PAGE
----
I’ll always be deeply grateful to Carolyn for a few outstanding contributions to shaping my life. After Dale had been gone for about a year, she called to tell me that she had enrolled us in swimming lessons on Tuesday and Thursday mornings for 10 weeks. I wasn’t particularly crazy about taking swimming lessons, but I went along with it knowing that she needed to get out. Even though I had a full schedule with four kids, substitute teaching, and church responsibilities, I met her at the Y. We had a great time together learning to swim. She taught me how to play.
As I began to write some little books about parenting and marriage counseling Carolyn and I discussed these subjects thoroughly when we met for lunch or talked on the phone. When we were studying Haim Ginott’s books on Between Parent and Child, Between Parent and Teen and Teacher and Child, she called to tell me that Dr. Ginott was speaking in the Philadelphia area, that she had purchased tickets for us and she’d pick me up on Friday at 7 am. She didn’t ask if I was free, she just informed me. One of the most important days of my life was meeting Haim Ginott who taught me the magic of using “I statements” and how to respect and communicate positively with children by understanding and appreciating who they were.
(Jim’s and my book Coaching Kids with Smyth & Helwys publisher discusses all that good stuff).
Then, it happened again, when we were reading Scott Peck’s books, she did the same thing, told me that we were scheduled to hear him speak somewhere near D.C. Naturally, having an entire day together to visit was a marvelous opportunity for both of us. She knew it would be a valuable investment of time. There are three more engraved experiences.
We arrived home late from vacation with camper in tow to find a huge purple peace sign painted on our white garage door. Our neighbors had admired it and thought we really had neat friends who would do that. Jim wasn’t convinced that it was nice to have purple paint on our garage door. Were we ever surprised to learn that Carolyn was behind that! She had involved the youth of our church to help her, thinking it would a great welcome home gesture. Jim merely got a gallon of white paint and painted over it without saying a word.
One Sunday, Jim was delayed until after worship had begun. As the associate pastor began to fill in extemporaneously until Jim finally arrived and walked to his usual place. The associate turned toward him and said “Do you want to preach?” to which Jim said “Of course”. So, the associate sat down. Jim had no way of knowing that the congregation had gotten caught up with what the associate was saying and were a bit shocked when Jim took over. When the invitation was given, guess who went down the aisle? Carolyn. She whispered, “Fix it, Jim, the congregation is upset that you interrupted the associate.” I’m laughing as I’m writing this. She courageously followed her vibes. Jim apologized to the associate and the congregation for not picking up on what was going on. An example of his trust in Carolyn’s observations and opinions.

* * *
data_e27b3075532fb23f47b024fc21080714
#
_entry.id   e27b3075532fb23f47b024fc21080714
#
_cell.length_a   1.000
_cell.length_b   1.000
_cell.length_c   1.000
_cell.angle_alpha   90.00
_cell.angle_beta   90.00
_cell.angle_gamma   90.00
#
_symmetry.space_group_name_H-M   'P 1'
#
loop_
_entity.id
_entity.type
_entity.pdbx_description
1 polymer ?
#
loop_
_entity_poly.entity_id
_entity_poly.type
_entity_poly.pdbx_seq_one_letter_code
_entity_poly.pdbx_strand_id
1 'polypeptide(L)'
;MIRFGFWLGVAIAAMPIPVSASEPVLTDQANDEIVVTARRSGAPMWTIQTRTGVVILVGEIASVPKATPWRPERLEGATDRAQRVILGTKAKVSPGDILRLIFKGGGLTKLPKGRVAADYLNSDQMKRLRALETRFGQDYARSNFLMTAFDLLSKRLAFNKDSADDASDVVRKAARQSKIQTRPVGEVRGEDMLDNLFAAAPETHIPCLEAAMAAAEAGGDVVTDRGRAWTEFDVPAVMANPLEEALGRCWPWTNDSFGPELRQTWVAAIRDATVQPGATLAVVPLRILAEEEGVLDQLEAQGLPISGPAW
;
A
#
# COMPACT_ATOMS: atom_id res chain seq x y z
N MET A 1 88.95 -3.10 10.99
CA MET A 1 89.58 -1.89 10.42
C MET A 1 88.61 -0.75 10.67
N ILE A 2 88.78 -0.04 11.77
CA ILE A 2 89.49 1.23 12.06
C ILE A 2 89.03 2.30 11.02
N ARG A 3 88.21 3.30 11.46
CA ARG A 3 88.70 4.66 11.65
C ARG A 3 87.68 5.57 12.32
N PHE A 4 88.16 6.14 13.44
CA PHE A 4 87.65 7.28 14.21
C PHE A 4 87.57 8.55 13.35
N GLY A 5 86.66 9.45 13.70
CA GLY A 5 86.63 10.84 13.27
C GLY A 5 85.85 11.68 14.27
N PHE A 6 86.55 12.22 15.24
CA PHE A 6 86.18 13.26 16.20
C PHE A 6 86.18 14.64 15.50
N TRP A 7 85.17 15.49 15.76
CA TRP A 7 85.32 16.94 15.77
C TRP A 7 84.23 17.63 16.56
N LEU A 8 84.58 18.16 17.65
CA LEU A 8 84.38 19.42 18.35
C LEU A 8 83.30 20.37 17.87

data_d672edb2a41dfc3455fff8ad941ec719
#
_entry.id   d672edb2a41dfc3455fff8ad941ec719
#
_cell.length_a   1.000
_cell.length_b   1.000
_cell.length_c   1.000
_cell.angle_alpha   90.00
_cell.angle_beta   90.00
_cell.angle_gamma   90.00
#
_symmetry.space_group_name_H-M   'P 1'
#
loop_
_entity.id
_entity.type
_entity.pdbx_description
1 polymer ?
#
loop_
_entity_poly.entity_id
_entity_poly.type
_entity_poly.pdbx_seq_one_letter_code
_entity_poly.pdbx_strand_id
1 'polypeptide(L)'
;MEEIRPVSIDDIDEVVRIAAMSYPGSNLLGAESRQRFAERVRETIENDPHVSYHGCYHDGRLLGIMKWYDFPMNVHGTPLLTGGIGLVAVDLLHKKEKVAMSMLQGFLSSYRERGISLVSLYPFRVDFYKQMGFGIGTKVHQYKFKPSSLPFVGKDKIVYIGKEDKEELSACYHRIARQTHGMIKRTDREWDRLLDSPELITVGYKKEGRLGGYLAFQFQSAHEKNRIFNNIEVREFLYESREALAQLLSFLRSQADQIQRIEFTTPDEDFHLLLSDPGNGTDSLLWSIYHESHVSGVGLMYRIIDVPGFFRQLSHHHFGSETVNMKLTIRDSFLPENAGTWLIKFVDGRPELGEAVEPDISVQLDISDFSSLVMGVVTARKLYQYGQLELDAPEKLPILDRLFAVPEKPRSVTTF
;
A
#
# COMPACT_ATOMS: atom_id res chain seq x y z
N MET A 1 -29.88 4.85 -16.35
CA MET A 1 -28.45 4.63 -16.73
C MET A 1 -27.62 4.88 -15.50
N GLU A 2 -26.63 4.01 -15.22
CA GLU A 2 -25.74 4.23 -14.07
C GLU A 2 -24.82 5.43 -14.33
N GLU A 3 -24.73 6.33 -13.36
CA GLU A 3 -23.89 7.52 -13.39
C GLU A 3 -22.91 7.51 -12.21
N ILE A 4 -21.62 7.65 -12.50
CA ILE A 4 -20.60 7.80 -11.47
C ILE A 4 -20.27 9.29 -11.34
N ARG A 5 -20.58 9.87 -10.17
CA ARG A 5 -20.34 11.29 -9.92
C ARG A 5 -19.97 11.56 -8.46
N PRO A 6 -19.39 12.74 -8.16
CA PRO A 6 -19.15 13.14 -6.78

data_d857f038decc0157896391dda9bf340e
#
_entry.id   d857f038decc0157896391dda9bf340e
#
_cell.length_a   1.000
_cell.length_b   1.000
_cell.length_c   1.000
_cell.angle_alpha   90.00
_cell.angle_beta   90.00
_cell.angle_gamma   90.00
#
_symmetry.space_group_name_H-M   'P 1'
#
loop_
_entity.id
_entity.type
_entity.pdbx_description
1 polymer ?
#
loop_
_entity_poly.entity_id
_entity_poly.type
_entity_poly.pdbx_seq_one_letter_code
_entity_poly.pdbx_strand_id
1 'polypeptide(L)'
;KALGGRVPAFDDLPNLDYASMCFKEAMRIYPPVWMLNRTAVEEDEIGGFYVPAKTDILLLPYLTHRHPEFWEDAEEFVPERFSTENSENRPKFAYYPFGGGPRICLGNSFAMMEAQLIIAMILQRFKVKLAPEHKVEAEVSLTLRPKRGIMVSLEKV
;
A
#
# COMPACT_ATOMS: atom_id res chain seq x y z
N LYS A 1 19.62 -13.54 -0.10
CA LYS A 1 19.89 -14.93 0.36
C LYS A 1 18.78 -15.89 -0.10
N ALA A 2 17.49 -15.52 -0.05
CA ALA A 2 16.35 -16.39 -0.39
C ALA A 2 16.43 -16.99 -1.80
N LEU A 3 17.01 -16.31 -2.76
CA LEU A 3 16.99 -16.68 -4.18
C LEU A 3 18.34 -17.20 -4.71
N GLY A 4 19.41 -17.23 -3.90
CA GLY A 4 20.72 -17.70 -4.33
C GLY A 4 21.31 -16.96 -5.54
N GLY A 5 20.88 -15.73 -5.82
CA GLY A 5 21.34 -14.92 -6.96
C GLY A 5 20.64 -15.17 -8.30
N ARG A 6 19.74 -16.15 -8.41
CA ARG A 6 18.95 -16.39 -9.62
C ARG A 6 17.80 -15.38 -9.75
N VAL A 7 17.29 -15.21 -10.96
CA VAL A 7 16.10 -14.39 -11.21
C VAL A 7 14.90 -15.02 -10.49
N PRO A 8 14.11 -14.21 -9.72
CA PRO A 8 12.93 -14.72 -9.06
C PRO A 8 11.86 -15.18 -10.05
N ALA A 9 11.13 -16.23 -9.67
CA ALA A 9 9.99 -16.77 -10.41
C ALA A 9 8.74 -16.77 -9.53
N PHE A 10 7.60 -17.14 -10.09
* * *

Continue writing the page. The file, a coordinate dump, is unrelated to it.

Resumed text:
Jim officiated at Barb’s wedding and a few years later Steve asked Jim to officiate at his wedding and flew Carolyn, Jim and me to California. Sharing these important family events strengthened our relationships.
Years later, when Jim was scheduled for a couple heart stents, I packed a bag of books ready to spend the day, at the hospital. Guess who was waiting there for me? Carolyn. She spent the entire time. I had no idea how comforting and helpful that would be.
After retirement from nursing for 35 years, Carolyn volunteered to transport patients to surgery. She didn’t want patients to be afraid and always assured them “You are not alone. God loves you and is with you. Several years ago, Carolyn reluctantly moved 6 hours away to be safer and closer to Barb. We nurtured our friendship through cards and phone calls and Jim and I made one physical visit. We missed each other terribly. She was devastated with the news of Jim’s death. But when she gained composure the first thing she said was, "Jim and Dale are getting things ready for us". Now, the three of them are getting ready for me.
I believe that God orchestrates the remarkable gifts of people who need us and we them. As I wrote before, that every person we get to know leaves a mark on us just as we leave a mark on them, Carolyn left extraordinary marks on everyone in our family, in her family, the hospital, her neighborhood and the two congregations that she shared and served along with us. Carolyn certainly understood and practiced grace upon grace, extended kindnesses to people she knew and didn’t know--the queen of Hidden Nuggets.
Our families have decided to combine the Celebration of Life services for Jim and Carolyn since the same people will be involved. From the mid 1960’s we’ve always considered our families as one.
This verse applies again: - “As Iron sharpens iron so one person sharpens another.” Prov. 27:17
“For I am the Lord, your God, who takes hold of your right hand and says to you, ‘Do not fear, I will help you.’” Isa. 41:13
“What time I am afraid, I will put my trust in you.” Ps. 56:3
“Peace I leave with you; my peace I give you. I do not give to you as the world gives. Do not let your hearts be troubled and do not be afraid.” John 14:17 (NIV)